Randomization was performed using the random block permutation method according to a computer-generated randomization list. The block length varied randomly (4 to 6). Random allocation sequence was performed by a biostatistician. The investigators in the study were not informed of the details of the series.
Labels of both medication bottles were designed similarly with the same color and shape for masking. A number and a letter indicating in which eye the drop should be administered were stated on the labels. All bottles were prepared and dispensed by a drug store near the clinic based on an instruction given to them by 1 of the authors (Y.V.), who had access to the randomization list and was also responsible for data entry. All eligible patients were referred to the assigned drug store with a letter in hand showing that they were included in this study and in which eye the drop should be administered. The pharmacist gave them appropriate bottles according to the instruction and randomization list.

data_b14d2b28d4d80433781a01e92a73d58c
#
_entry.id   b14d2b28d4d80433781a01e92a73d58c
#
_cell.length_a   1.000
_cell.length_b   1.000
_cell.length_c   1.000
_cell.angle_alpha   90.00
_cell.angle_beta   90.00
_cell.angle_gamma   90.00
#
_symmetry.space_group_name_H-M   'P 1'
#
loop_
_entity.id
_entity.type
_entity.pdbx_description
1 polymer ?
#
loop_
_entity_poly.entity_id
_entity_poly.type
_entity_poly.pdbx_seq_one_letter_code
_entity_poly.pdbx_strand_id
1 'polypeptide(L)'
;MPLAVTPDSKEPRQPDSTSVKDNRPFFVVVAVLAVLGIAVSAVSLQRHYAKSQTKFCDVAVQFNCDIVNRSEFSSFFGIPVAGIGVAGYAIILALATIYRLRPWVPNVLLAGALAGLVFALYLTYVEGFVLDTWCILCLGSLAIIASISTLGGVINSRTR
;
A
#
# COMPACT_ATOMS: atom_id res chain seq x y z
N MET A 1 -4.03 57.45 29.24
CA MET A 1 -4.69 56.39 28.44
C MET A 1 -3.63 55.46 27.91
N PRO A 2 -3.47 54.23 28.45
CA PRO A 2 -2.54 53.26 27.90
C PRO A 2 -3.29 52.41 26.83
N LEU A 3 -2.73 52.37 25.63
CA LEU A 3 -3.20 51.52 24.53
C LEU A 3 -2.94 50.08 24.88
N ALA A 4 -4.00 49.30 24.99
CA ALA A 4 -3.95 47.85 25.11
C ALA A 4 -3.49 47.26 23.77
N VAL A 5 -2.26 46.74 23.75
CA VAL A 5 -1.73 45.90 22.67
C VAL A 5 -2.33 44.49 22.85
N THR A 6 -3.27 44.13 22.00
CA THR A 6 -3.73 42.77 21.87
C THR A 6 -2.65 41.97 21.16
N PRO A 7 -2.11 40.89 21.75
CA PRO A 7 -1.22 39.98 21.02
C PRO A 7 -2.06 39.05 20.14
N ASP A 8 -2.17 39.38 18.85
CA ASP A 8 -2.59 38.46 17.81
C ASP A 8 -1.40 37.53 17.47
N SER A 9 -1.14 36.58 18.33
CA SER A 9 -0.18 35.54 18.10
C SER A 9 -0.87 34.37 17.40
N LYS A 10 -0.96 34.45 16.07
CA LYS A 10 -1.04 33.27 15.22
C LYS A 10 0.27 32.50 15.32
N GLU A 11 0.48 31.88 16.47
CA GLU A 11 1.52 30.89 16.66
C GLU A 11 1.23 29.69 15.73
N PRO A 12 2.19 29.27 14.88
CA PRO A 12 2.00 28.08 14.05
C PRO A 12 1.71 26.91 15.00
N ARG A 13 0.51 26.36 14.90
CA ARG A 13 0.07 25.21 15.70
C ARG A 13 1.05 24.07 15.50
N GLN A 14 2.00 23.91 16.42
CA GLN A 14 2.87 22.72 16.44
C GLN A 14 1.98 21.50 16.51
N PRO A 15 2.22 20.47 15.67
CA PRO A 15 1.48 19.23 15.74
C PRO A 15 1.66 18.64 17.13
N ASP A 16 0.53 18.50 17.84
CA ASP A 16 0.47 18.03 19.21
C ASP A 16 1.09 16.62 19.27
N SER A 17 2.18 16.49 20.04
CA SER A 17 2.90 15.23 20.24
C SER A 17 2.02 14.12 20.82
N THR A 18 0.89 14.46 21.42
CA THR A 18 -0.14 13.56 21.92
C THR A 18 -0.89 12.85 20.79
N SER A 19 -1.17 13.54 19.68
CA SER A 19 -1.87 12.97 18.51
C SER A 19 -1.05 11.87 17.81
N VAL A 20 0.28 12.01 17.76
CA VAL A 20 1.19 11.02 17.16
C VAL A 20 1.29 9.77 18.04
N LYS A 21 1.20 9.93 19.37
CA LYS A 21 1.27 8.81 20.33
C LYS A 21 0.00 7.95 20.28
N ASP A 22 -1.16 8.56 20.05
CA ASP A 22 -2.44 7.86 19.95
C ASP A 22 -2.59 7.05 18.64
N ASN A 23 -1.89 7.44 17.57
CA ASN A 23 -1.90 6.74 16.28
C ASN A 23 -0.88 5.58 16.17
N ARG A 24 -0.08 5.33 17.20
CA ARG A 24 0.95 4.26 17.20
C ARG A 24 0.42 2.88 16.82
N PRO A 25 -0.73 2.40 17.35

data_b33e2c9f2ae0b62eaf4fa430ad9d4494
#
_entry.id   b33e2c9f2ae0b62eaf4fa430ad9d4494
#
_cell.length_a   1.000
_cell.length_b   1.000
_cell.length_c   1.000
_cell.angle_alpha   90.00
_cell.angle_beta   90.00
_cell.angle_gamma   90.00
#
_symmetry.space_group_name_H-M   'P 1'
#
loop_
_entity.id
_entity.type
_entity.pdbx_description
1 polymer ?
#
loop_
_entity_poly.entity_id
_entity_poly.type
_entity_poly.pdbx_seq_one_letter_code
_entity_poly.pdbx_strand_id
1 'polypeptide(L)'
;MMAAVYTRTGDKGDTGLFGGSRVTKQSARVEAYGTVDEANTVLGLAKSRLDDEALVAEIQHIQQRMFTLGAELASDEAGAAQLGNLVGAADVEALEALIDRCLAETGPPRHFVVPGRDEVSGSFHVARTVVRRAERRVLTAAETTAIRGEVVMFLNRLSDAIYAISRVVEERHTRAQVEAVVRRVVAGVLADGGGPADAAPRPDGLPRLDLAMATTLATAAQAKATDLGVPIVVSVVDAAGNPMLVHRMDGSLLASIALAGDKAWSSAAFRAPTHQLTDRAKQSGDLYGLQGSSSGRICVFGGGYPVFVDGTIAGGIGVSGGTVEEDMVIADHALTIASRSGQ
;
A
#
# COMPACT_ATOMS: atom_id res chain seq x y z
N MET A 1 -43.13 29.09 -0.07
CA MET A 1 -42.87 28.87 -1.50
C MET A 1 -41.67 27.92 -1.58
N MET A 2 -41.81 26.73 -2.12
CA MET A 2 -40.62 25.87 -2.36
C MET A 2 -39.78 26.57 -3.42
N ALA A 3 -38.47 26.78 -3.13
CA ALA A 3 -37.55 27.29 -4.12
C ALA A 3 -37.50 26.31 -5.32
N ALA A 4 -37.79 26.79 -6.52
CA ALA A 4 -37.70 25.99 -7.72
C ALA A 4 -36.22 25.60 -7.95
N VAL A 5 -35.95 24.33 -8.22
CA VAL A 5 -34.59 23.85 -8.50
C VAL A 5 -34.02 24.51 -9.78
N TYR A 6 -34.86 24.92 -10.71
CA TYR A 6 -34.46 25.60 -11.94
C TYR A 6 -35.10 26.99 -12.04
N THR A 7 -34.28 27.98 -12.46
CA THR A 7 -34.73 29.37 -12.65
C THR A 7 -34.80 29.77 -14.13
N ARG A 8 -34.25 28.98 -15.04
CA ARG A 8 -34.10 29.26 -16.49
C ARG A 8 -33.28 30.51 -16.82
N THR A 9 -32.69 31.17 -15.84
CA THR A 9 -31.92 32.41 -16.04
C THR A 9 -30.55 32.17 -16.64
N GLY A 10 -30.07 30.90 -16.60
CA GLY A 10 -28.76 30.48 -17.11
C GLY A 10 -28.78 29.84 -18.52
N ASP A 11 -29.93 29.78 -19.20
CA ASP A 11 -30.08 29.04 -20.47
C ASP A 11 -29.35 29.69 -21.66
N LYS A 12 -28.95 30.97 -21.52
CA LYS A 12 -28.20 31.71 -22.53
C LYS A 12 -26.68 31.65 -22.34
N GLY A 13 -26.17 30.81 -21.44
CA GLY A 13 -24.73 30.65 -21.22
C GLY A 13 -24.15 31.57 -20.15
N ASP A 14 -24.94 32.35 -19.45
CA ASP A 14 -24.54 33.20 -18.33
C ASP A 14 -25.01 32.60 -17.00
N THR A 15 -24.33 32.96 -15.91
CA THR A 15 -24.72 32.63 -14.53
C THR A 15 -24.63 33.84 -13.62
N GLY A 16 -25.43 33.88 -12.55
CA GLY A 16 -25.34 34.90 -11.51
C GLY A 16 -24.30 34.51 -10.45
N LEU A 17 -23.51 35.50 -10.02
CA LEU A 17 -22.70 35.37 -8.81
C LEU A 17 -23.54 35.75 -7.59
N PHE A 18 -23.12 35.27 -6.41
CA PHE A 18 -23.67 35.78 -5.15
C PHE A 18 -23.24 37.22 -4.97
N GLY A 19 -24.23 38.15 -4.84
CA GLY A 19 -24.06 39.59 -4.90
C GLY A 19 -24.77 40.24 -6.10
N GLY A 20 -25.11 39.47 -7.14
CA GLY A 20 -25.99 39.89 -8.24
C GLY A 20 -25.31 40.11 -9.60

To have a 90% power for detection of 0.5 D difference in the mean SE between the groups as significant (at the 2-sided 5% level) with an assumed standard deviation of 0.48, considering 20% loss to follow-up, 51 eyes for each group were required.
Data were analyzed using SPSS version 17 statistical software (SPSS Inc, Chicago, Illinois, USA). In order to test the normality of the data, we used the Kolmogorov-Smirnov test. To compare the values within groups in different times, we used repeated-measures analysis of variance (ANOVA) test. We used Bonferroni method to adjust multiple comparisons. To compare the results between 2 groups, we used independent-samples t test or Mann-Whitney U test based on normality test results. To obviate the effect of preoperative refraction, attempted correction, degree of myopic regression after LASIK, and the time interval between LASIK and myopic regression as well as their 2 × 2 interactions (effect modification) on the SE and UDVA in each follow-up, we used analysis of covariance. We used repeated-measures ANOVA to evaluate any interaction between 2 groups in terms of trend of changes. To evaluate the influence of preoperative degree of myopia, all eyes were stratified into 3 groups: “low myopia,” with preoperative SE below −6.0 D; “moderate myopia,” with preoperative SE from −6.0 D to less than −10 D; and “high myopia,” with preoperative SE greater than or equal to −10 D. P value less than .05 was considered significant.